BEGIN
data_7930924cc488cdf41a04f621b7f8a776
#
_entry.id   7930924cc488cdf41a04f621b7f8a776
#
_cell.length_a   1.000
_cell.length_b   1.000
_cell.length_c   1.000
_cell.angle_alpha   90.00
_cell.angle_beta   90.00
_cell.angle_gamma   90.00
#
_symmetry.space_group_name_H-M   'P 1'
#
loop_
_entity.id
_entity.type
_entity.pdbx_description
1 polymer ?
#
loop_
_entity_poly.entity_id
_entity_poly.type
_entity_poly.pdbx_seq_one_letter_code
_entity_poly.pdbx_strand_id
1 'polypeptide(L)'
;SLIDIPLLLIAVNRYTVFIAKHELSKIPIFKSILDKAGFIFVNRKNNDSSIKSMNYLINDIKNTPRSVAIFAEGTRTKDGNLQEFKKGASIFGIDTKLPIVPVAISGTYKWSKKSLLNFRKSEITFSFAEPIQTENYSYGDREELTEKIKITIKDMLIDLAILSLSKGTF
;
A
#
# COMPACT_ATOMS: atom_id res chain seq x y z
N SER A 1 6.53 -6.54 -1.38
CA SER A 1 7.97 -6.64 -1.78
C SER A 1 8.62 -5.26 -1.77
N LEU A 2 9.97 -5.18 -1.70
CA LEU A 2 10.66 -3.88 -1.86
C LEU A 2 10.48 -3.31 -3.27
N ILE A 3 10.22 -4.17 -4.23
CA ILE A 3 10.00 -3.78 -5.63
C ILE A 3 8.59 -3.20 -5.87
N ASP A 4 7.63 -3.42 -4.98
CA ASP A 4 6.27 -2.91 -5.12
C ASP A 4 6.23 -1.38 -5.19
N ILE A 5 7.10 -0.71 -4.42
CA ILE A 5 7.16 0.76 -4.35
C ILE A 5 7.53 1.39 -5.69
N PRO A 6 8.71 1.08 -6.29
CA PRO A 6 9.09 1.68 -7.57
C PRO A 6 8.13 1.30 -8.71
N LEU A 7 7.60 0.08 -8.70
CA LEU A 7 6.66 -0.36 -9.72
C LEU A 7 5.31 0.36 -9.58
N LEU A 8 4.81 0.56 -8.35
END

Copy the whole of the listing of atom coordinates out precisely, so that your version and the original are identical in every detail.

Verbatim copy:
data_7930924cc488cdf41a04f621b7f8a776
#
_entry.id   7930924cc488cdf41a04f621b7f8a776
#
_cell.length_a   1.000
_cell.length_b   1.000
_cell.length_c   1.000
_cell.angle_alpha   90.00
_cell.angle_beta   90.00
_cell.angle_gamma   90.00
#
_symmetry.space_group_name_H-M   'P 1'
#
loop_
_entity.id
_entity.type
_entity.pdbx_description
1 polymer ?
#
loop_
_entity_poly.entity_id
_entity_poly.type
_entity_poly.pdbx_seq_one_letter_code
_entity_poly.pdbx_strand_id
1 'polypeptide(L)'
;SLIDIPLLLIAVNRYTVFIAKHELSKIPIFKSILDKAGFIFVNRKNNDSSIKSMNYLINDIKNTPRSVAIFAEGTRTKDGNLQEFKKGASIFGIDTKLPIVPVAISGTYKWSKKSLLNFRKSEITFSFAEPIQTENYSYGDREELTEKIKITIKDMLIDLAILSLSKGTF
;
A
#
# COMPACT_ATOMS: atom_id res chain seq x y z
N SER A 1 6.53 -6.54 -1.38
CA SER A 1 7.97 -6.64 -1.78
C SER A 1 8.62 -5.26 -1.77
N LEU A 2 9.97 -5.18 -1.70
CA LEU A 2 10.66 -3.88 -1.86
C LEU A 2 10.48 -3.31 -3.27
N ILE A 3 10.22 -4.17 -4.23
CA ILE A 3 10.00 -3.78 -5.63
C ILE A 3 8.59 -3.20 -5.87
N ASP A 4 7.63 -3.42 -4.98
CA ASP A 4 6.27 -2.91 -5.12
C ASP A 4 6.23 -1.38 -5.19
N ILE A 5 7.10 -0.71 -4.42
CA ILE A 5 7.16 0.76 -4.35
C ILE A 5 7.53 1.39 -5.69
N PRO A 6 8.71 1.08 -6.29
CA PRO A 6 9.09 1.68 -7.57
C PRO A 6 8.13 1.30 -8.71
N LEU A 7 7.60 0.08 -8.70
CA LEU A 7 6.66 -0.36 -9.72
C LEU A 7 5.31 0.36 -9.58
N LEU A 8 4.81 0.56 -8.35